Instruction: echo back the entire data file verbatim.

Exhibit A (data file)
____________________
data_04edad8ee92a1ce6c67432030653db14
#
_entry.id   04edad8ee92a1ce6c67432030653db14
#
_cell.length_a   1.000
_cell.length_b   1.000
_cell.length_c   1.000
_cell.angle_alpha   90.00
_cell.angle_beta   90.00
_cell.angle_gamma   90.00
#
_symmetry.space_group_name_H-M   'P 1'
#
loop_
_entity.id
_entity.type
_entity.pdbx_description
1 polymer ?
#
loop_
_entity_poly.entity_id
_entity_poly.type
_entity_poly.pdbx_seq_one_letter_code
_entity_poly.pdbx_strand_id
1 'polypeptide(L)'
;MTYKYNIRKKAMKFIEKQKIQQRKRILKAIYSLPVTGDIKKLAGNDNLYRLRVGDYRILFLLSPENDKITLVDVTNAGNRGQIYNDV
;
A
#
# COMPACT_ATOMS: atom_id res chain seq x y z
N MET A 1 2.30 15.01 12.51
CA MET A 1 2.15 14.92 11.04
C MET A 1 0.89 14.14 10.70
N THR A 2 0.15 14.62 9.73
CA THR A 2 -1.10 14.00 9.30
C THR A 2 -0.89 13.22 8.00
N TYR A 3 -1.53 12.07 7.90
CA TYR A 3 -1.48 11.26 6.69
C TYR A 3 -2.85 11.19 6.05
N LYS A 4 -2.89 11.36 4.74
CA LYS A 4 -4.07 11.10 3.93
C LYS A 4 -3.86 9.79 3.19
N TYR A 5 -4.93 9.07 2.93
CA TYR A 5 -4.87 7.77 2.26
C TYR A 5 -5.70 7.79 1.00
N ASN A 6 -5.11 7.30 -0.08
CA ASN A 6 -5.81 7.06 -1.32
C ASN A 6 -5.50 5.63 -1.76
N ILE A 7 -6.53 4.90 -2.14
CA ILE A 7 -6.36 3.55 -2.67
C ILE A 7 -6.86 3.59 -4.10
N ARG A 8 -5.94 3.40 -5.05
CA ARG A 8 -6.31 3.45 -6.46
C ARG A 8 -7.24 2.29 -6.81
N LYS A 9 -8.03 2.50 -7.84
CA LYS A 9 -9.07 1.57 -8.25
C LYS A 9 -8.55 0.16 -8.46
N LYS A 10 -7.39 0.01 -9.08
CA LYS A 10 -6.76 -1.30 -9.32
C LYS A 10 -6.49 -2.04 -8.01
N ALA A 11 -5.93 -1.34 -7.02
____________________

data_04edad8ee92a1ce6c67432030653db14
#
_entry.id   04edad8ee92a1ce6c67432030653db14
#
_cell.length_a   1.000
_cell.length_b   1.000
_cell.length_c   1.000
_cell.angle_alpha   90.00
_cell.angle_beta   90.00
_cell.angle_gamma   90.00
#
_symmetry.space_group_name_H-M   'P 1'
#
loop_
_entity.id
_entity.type
_entity.pdbx_description
1 polymer ?
#
loop_
_entity_poly.entity_id
_entity_poly.type
_entity_poly.pdbx_seq_one_letter_code
_entity_poly.pdbx_strand_id
1 'polypeptide(L)'
;MTYKYNIRKKAMKFIEKQKIQQRKRILKAIYSLPVTGDIKKLAGNDNLYRLRVGDYRILFLLSPENDKITLVDVTNAGNRGQIYNDV
;
A
#
# COMPACT_ATOMS: atom_id res chain seq x y z
N MET A 1 2.30 15.01 12.51
CA MET A 1 2.15 14.92 11.04
C MET A 1 0.89 14.14 10.70
N THR A 2 0.15 14.62 9.73
CA THR A 2 -1.10 14.00 9.30
C THR A 2 -0.89 13.22 8.00
N TYR A 3 -1.53 12.07 7.90
CA TYR A 3 -1.48 11.26 6.69
C TYR A 3 -2.85 11.19 6.05
N LYS A 4 -2.89 11.36 4.74
CA LYS A 4 -4.07 11.10 3.93
C LYS A 4 -3.86 9.79 3.19
N TYR A 5 -4.93 9.07 2.93
CA TYR A 5 -4.87 7.77 2.26
C TYR A 5 -5.70 7.79 1.00
N ASN A 6 -5.11 7.30 -0.08
CA ASN A 6 -5.81 7.06 -1.32
C ASN A 6 -5.50 5.63 -1.76
N ILE A 7 -6.53 4.90 -2.14
CA ILE A 7 -6.36 3.55 -2.67
C ILE A 7 -6.86 3.59 -4.10
N ARG A 8 -5.94 3.40 -5.05
CA ARG A 8 -6.31 3.45 -6.46
C ARG A 8 -7.24 2.29 -6.81
N LYS A 9 -8.03 2.50 -7.84
CA LYS A 9 -9.07 1.57 -8.25
C LYS A 9 -8.55 0.16 -8.46
N LYS A 10 -7.39 0.01 -9.08
CA LYS A 10 -6.76 -1.30 -9.32
C LYS A 10 -6.49 -2.04 -8.01
N ALA A 11 -5.93 -1.34 -7.02